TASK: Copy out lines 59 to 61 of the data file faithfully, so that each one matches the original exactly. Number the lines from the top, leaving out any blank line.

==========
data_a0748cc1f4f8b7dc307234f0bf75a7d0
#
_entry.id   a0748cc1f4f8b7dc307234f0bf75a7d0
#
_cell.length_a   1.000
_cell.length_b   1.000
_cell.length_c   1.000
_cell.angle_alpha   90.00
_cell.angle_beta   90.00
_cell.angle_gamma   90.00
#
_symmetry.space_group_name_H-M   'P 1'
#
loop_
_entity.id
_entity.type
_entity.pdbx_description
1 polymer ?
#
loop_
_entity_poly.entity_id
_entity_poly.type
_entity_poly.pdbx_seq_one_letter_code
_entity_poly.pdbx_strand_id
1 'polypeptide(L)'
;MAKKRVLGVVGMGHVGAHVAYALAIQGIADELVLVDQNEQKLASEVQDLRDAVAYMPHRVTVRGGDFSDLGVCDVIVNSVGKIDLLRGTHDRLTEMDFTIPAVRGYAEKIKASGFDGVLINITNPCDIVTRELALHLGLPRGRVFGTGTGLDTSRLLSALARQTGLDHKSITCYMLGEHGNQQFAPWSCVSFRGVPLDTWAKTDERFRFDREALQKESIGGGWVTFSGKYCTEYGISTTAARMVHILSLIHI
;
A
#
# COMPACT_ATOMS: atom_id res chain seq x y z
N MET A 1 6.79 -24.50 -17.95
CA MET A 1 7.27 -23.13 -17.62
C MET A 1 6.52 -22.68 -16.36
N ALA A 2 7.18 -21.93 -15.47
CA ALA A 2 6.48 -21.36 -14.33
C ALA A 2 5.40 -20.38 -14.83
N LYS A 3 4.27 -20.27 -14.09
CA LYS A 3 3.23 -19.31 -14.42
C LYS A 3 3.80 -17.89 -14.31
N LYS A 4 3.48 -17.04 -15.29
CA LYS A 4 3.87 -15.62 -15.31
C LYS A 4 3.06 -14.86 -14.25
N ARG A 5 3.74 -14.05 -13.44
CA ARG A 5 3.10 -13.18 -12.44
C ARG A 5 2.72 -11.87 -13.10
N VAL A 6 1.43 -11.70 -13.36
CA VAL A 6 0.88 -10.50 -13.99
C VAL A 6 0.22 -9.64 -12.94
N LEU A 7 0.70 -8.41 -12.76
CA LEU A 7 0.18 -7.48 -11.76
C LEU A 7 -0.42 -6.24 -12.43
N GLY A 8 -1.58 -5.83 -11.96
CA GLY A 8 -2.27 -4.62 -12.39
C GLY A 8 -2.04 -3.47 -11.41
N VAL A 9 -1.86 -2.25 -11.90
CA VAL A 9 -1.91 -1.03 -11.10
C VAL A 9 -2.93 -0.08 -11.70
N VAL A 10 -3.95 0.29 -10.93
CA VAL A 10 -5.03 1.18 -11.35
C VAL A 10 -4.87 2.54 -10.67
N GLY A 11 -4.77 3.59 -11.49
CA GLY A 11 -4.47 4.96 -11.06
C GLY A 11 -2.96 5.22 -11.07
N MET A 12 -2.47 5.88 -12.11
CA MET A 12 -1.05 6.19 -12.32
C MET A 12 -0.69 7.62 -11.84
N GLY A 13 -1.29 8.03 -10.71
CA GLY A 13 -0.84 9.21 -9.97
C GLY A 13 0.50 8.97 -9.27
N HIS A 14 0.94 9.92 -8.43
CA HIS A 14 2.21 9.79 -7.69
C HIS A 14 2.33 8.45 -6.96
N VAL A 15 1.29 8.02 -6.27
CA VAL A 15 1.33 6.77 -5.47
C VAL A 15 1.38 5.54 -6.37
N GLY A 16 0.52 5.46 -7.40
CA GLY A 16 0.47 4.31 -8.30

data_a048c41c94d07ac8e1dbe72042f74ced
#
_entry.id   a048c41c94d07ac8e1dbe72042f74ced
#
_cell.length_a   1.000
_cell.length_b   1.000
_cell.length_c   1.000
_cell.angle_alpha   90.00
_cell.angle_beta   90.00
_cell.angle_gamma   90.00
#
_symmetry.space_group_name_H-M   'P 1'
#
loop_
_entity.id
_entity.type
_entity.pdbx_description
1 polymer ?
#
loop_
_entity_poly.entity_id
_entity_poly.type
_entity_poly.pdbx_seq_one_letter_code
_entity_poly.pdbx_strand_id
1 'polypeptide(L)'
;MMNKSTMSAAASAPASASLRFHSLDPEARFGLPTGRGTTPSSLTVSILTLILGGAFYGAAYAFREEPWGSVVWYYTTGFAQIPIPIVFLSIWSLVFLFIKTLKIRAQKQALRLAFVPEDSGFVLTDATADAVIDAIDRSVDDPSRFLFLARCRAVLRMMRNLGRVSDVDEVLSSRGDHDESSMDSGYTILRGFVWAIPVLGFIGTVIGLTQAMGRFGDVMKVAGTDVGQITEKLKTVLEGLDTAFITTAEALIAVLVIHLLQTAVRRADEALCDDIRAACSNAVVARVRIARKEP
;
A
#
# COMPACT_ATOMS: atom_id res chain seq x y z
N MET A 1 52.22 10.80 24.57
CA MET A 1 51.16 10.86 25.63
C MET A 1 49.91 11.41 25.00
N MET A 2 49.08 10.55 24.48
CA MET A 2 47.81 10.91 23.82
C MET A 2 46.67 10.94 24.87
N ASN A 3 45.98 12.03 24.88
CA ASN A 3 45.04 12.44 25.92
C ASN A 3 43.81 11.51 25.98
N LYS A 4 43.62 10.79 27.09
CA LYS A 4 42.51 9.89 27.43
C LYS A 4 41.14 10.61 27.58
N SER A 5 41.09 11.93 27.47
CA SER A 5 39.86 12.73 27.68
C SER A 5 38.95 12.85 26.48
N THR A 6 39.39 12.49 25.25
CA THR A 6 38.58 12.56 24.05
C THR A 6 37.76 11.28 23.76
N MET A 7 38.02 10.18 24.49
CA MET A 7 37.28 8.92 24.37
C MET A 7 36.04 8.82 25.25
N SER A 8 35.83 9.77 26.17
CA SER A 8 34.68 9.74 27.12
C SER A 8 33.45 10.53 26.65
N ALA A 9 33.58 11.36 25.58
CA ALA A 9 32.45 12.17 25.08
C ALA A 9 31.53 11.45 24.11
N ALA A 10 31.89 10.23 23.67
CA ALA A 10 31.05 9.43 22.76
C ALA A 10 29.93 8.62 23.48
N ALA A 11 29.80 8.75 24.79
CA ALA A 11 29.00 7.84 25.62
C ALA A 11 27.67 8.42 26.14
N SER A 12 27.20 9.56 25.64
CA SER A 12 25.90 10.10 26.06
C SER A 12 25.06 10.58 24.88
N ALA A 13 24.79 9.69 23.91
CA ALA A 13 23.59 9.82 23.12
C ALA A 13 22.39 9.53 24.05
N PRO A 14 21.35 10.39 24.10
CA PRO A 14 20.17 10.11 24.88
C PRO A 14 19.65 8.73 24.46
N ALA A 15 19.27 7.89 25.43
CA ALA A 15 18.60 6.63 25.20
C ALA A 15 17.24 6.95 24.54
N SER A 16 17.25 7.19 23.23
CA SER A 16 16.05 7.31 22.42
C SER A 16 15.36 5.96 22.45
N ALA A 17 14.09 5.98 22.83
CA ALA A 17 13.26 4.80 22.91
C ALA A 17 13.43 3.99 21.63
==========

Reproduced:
CA VAL A 10 -5.03 1.18 -11.35
C VAL A 10 -4.87 2.54 -10.67
N GLY A 11 -4.77 3.59 -11.49